Expected Council Action
In June, the Security Council will hold its quarterly meeting on Afghanistan. Deborah Lyons, Special Representative for Afghanistan and head of the UN Assistance Mission in Afghanistan (UNAMA), is expected to brief the Council via videoconference (VTC) on the latest Secretary-General’s report on UNAMA, due on 17 June. A civil society representative may also brief the Council.
The mandate of UNAMA expires on 17 September, and the mandate of the Monitoring Team assisting the 1988 Afghanistan Sanctions Committee expires on 16 December.
Key Recent Developments
On 10 March, the Security Council adopted resolution 2513, which welcomed the progress towards a political settlement of the war in Afghanistan facilitated by the 29 February Agreement for Bringing Peace to Afghanistan signed by the US and the Taliban and the Joint Declaration for Bringing Peace to Afghanistan issued by the US and the Afghan government. The resolution further called on the parties to carry out confidence-building measures to support future intra-Afghan negotiations, including reductions in violence and the release of prisoners.
On 17 May, there was tenuous progress towards the advancement of intra-Afghan negotiations when Afghan President Ashraf Ghani and former Chief Executive Abdullah Abdullah signed a power-sharing deal aimed at resolving their dispute over the results of the 28 September 2019 presidential elections. Under the deal, Abdullah relinquished an executive role in the government in exchange for half of the cabinet positions for his coalition (50 seats in total) and an appointment as chairman of the High Council for National Reconciliation (HCNR), which will oversee the peace talks with the Taliban.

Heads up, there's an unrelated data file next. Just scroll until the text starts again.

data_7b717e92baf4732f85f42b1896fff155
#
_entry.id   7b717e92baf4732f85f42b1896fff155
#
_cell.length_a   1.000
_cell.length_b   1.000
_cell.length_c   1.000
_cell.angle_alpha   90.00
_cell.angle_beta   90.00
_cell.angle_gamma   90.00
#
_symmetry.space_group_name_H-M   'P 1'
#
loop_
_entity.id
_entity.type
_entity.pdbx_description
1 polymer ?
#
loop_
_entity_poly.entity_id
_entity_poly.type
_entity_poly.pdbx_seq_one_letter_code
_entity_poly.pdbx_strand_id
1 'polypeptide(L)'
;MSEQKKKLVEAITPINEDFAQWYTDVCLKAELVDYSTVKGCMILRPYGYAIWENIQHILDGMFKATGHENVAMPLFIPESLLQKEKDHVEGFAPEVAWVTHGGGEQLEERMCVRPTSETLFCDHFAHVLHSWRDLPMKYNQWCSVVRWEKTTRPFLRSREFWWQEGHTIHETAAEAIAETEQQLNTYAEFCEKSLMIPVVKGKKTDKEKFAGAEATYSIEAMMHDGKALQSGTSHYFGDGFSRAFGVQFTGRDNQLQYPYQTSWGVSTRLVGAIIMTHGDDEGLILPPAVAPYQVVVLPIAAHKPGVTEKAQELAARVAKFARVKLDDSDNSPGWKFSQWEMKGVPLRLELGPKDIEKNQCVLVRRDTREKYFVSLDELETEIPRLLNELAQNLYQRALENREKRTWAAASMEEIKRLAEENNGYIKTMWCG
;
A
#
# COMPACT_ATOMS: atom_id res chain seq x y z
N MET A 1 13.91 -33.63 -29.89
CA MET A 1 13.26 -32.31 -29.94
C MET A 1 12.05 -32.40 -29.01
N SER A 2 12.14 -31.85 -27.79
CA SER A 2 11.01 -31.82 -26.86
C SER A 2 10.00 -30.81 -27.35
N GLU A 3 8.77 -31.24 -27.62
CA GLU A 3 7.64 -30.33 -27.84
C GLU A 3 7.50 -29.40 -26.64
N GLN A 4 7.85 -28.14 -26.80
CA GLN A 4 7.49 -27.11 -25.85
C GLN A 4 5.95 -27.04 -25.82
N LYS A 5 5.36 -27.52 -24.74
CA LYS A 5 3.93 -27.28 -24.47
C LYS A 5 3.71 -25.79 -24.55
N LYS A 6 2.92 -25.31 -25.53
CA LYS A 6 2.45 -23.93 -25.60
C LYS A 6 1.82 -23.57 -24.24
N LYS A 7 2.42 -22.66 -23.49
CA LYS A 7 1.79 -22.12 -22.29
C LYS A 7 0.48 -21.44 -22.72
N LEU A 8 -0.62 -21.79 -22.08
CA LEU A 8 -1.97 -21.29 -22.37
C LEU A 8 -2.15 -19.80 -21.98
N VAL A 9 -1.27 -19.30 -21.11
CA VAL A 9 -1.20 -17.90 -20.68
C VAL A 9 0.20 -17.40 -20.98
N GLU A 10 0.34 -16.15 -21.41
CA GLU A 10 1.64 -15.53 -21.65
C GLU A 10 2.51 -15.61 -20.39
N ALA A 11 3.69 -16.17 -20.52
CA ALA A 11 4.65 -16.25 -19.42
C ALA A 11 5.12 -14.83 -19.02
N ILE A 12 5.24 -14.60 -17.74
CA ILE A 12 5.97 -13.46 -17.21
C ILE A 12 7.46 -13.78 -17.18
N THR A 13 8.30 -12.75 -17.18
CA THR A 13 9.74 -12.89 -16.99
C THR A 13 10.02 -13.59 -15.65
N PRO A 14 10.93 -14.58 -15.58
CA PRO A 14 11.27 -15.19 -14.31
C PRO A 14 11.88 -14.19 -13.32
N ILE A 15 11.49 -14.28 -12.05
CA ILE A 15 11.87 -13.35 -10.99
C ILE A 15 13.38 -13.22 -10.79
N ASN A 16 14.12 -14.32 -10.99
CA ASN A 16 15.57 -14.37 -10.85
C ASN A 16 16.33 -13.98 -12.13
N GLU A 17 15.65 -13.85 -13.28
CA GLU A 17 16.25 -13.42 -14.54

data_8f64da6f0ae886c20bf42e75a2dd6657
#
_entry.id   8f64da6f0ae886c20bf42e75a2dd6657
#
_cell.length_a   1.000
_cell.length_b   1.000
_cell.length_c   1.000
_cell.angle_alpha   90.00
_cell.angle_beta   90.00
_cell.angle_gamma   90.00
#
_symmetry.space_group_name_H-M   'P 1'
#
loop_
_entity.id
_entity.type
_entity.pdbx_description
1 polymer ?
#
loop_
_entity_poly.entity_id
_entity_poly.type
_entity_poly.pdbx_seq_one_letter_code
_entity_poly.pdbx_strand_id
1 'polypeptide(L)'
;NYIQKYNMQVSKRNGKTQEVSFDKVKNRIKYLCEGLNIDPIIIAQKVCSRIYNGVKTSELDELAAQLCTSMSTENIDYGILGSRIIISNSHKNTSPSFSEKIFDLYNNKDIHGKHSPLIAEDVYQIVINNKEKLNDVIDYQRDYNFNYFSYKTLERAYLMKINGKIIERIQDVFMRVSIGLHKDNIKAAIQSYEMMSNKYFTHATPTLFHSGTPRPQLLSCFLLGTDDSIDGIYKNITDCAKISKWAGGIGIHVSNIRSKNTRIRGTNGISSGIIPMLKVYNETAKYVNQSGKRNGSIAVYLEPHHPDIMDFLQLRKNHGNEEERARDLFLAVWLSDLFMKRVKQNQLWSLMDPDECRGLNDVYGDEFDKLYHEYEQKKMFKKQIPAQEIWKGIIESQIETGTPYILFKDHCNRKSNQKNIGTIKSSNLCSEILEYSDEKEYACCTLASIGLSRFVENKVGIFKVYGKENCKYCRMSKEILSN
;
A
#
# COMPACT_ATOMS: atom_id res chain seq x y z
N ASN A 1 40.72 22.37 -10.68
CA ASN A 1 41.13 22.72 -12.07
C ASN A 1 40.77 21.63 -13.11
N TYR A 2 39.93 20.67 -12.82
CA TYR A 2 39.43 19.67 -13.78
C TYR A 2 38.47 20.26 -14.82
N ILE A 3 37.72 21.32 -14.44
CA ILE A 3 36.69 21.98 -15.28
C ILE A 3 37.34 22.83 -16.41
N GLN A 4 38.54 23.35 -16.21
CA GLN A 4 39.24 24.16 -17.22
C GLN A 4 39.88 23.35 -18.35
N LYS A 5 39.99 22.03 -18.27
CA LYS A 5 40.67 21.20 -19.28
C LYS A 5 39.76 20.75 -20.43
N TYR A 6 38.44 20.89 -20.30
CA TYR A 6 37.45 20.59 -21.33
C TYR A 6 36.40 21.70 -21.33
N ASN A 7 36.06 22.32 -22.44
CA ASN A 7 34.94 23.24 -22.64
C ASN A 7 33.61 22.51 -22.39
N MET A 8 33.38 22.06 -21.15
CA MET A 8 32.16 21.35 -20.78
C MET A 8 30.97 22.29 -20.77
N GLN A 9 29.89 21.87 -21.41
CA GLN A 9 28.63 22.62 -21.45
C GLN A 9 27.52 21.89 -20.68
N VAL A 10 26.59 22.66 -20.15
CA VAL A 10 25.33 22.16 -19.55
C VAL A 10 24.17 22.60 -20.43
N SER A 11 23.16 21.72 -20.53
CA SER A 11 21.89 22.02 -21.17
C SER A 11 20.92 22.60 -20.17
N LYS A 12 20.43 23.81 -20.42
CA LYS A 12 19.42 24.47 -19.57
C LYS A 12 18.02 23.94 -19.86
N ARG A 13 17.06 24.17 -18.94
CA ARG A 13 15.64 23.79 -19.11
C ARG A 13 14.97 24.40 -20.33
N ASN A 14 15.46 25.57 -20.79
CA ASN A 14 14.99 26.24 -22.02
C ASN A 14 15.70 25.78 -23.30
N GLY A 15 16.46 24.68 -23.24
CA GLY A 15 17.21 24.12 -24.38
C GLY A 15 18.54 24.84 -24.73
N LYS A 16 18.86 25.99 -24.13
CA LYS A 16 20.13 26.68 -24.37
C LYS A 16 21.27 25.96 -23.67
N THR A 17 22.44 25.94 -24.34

Since the resolution of the political stalemate between the Afghan political elites was seen by many as one of the pre-conditions for progress towards intra-Afghan negotiations, these developments raised hopes among international stakeholders for further headway. However, the Taliban reiterated on 18 May that they would not agree to participate in the peace talks until the Afghan government released 5,000 prisoners who are members of the militant group. At the time of that statement, a limited exchange of prisoners had taken place, with the Afghan government having released about 1,000 prisoners while the Taliban released at least 260 Afghan hostages.